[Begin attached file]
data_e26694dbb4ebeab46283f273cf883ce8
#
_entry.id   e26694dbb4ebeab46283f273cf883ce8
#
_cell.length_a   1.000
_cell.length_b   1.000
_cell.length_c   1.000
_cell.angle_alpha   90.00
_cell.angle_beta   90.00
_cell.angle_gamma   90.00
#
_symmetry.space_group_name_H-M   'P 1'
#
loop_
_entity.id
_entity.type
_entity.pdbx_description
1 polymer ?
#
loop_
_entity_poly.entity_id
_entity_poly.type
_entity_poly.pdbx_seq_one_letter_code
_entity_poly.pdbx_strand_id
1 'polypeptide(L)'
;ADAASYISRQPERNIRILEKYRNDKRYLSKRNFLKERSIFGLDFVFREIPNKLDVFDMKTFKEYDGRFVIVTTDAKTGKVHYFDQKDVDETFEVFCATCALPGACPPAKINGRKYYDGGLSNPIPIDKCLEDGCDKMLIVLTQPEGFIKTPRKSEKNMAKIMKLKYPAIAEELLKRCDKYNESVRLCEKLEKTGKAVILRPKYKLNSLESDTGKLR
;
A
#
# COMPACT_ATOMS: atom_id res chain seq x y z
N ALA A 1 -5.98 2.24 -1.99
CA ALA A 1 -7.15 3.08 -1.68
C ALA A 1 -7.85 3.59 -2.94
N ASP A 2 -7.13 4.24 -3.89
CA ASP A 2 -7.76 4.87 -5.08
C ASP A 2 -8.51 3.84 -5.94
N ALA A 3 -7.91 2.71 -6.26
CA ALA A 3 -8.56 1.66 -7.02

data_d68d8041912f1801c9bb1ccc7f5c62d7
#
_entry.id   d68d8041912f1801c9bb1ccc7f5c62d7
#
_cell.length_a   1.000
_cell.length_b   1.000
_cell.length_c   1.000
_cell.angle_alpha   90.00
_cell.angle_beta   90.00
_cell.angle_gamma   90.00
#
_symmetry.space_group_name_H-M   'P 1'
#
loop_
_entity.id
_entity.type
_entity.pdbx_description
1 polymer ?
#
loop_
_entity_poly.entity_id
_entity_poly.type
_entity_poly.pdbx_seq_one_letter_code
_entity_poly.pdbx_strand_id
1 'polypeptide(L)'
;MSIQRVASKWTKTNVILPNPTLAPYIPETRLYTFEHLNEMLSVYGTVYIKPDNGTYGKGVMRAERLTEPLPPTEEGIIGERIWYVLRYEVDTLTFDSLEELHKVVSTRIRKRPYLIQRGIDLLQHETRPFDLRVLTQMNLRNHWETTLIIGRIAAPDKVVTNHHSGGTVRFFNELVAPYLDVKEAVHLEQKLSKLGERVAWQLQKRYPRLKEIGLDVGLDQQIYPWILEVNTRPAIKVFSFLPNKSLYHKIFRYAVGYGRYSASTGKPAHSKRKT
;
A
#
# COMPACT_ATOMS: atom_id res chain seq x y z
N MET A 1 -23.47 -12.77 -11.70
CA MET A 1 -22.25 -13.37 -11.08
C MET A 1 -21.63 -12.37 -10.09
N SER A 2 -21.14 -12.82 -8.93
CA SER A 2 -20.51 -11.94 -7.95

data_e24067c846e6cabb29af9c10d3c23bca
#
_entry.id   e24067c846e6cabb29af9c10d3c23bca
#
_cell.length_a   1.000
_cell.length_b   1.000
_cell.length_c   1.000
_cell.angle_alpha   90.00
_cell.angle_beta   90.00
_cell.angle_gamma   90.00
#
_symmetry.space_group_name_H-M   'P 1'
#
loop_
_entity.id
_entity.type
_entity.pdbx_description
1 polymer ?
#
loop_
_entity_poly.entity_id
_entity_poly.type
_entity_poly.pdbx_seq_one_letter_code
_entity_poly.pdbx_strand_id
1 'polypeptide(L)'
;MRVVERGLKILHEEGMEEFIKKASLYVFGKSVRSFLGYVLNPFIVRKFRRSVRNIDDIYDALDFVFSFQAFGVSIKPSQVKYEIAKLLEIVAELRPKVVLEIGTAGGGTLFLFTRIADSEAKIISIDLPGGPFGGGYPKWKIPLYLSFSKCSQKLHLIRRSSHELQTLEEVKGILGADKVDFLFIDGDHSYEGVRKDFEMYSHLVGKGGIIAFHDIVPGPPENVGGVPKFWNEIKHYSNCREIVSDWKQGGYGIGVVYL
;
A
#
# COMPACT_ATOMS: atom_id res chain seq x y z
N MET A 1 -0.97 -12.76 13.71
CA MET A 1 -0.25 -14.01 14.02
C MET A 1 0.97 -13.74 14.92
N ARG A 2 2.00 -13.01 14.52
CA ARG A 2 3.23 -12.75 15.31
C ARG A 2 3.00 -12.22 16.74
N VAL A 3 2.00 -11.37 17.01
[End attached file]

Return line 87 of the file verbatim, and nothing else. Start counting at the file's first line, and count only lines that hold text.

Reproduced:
loop_